The minutes of the US FOMC’s December 16-17 meeting were released overnight with the language doing nothing to dispel the notion that Committee members are readying markets for a rate increase despite risks from disinflation and weak growth from abroad. On the falling crude oil price and potential slowdown in growth offshore the minutes noted that ‘while some participants had lowered their assessments of the prospects for global economic growth, several noted that the likelihood of further responses by policymakers abroad had increased. Several participants indicated that they expected slower economic growth abroad to negatively affect the U.S. economy, principally through lower net exports, but the net effect of lower oil prices on U.S. economic activity was anticipated to be positive’. On risks to the US economic outlook ‘many participants regarded the international situation as an important source of downside risks to domestic real activity and employment, particularly if declines in oil prices and the persistence of weak economic growth abroad had a substantial negative effect on global financial markets or if foreign policy responses were insufficient. However, the downside risks were seen as nearly balanced by risks to the upside. Several participants, pointing to indicators of consumer and business confidence as well as to the solid record of payroll employment gains in 2014, suggested that the real economy may end up showing more momentum than anticipated, while a few others thought that the boost to domestic spending coming from lower energy prices could turn out to be quite large’. On the outlook for inflation the committee split with a number of participants seeing ‘a risk that it could run persistently below their 2 percent objective, with some expressing concern that such an outcome could undermine the credibility of the Committee’s commitment to that objective. Some participants were worried that the recent substantial fall in energy prices could lead to a reduction in longer-term inflation expectations, while others were concerned that the decline in market-based measures of inflation compensation might reflect, in part, that such a decline had already begun. Counteracting that view ‘a couple of others noted that if the unemployment rate continued to decline quickly, wage and price inflation could rise more than generally anticipated’. Despite the uncertainty over the inflation outlook, and as communicated in Chair Janet Yellen’s press conference following the meeting, the minutes also revealed that ‘most participants thought the reference to patience indicated that the Committee was unlikely to begin the normalization process for at least the next couple of meetings’. Elaborating on this further ‘participants generally stressed the need to communicate that the timing of the first increase in the federal funds rate would depend on the incoming data and their implications for the Committee’s assessment of progress toward its objectives of maximum employment and inflation of 2 percent. With lower energy prices and the stronger dollar likely to keep inflation below target for some time, it was noted that the Committee might begin normalization at a time when core inflation was near current levels, although in that circumstance participants would want to be reasonably confident that inflation will move back toward 2 percent over time’.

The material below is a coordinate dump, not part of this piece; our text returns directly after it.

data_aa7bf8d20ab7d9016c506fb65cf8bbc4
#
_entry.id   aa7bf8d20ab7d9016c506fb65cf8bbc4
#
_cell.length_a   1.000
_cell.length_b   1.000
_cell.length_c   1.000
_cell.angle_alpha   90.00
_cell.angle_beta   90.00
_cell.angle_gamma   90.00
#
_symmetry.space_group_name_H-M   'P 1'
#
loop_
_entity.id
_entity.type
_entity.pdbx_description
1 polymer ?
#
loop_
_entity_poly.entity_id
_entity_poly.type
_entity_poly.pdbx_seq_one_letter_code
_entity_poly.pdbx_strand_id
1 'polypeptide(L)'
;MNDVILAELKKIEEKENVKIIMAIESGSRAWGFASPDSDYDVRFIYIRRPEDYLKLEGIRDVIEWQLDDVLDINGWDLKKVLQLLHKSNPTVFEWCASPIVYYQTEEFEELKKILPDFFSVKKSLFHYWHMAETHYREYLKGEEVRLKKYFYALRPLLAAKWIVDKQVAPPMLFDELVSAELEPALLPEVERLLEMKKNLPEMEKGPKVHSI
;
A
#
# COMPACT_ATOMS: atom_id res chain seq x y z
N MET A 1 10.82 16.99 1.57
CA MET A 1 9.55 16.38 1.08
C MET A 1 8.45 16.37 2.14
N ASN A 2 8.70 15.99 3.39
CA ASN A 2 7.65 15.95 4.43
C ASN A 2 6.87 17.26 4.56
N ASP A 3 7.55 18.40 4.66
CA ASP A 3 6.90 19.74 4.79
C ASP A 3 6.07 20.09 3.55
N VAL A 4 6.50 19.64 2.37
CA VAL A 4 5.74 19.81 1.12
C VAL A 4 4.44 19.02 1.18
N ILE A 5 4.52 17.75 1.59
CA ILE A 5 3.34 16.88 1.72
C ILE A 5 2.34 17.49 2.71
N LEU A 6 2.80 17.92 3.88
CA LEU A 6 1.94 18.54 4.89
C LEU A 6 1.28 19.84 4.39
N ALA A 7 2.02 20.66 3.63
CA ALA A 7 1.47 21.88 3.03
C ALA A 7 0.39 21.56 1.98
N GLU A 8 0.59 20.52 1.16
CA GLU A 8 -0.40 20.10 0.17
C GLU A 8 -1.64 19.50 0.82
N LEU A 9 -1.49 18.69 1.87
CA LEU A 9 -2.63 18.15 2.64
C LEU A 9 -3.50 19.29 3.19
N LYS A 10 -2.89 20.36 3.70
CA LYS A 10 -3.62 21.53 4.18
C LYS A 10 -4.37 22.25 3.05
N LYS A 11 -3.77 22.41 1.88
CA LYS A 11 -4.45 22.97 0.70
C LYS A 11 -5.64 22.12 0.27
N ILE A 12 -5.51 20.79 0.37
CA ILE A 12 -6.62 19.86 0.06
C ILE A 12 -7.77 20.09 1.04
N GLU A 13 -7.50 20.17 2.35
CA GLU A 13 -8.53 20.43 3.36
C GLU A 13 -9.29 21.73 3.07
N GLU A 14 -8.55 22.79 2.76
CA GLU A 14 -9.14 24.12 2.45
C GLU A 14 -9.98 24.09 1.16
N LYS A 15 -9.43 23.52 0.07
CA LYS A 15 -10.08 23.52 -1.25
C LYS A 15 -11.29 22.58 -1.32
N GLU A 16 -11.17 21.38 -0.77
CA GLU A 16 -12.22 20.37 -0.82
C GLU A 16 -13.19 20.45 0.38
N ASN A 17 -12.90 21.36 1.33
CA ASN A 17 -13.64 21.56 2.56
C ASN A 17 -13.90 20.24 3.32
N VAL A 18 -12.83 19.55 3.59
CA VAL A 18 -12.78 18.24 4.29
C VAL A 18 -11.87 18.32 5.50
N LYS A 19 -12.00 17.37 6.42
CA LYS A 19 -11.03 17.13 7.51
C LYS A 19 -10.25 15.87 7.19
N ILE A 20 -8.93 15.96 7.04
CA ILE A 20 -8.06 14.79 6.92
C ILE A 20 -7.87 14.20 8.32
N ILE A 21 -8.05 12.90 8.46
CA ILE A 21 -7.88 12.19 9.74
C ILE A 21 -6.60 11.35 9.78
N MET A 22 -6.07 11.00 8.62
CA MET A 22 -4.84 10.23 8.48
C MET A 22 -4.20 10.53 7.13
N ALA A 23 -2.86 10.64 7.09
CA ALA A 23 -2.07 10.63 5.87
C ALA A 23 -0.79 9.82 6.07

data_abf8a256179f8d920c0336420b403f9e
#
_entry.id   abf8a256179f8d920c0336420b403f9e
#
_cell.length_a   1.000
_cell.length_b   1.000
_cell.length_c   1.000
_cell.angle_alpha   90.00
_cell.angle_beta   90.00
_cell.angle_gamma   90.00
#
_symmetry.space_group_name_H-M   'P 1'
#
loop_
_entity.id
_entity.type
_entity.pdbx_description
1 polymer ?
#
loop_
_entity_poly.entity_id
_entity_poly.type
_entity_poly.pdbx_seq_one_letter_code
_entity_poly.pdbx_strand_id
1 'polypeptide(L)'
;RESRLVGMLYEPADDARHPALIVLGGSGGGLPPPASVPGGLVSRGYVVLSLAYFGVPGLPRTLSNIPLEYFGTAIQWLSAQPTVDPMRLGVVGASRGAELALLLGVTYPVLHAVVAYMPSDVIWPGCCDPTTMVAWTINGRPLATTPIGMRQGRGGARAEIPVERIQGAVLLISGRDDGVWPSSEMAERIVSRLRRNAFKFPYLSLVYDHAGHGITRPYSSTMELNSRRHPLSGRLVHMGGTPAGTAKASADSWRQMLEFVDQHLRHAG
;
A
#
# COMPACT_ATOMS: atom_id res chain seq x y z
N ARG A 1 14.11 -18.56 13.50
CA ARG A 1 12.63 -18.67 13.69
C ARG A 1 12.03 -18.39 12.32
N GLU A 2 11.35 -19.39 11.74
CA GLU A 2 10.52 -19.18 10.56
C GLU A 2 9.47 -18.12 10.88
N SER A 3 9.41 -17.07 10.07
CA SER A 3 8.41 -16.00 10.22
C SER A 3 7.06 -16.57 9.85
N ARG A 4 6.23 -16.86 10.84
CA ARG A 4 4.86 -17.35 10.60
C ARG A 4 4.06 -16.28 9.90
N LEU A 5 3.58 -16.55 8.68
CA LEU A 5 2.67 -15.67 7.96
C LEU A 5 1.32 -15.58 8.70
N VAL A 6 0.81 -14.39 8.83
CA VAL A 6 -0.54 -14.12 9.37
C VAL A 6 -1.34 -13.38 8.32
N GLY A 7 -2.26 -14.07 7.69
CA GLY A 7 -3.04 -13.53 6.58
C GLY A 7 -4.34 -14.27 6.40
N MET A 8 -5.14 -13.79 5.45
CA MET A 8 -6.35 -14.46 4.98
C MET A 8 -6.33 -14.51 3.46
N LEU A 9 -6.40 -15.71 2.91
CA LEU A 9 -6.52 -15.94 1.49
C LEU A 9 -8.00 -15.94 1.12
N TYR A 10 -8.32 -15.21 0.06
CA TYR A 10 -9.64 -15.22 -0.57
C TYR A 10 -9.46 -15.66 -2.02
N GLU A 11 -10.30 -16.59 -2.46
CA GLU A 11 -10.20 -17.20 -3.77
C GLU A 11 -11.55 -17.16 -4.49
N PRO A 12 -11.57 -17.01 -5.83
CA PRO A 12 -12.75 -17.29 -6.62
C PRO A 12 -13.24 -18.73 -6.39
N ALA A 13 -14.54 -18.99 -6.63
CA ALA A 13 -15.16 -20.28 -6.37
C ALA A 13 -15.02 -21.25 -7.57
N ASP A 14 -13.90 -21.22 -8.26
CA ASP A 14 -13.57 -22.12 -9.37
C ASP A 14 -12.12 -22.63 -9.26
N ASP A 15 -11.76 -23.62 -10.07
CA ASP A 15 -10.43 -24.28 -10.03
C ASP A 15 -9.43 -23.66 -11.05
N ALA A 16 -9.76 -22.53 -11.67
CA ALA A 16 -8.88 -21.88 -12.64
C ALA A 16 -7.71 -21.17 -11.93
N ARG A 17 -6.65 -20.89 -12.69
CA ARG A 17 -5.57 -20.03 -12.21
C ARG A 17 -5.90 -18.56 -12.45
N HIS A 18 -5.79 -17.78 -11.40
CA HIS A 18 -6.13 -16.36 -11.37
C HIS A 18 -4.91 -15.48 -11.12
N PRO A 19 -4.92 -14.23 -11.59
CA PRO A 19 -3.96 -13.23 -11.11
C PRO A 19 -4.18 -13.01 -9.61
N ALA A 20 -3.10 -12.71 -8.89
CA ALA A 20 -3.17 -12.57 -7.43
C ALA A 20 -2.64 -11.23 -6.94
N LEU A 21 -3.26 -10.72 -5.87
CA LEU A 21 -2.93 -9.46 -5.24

US private-sector hiring accelerated in December with the ADP national employment report revealing a net increase in payrolls of 241k. The reading was higher than the upwardly-revised 227k increase seen in November and expectations for a further gain of 226k and left net payrolls growth for 2014 at 2.53m, the highest level seen since the survey began in 2001.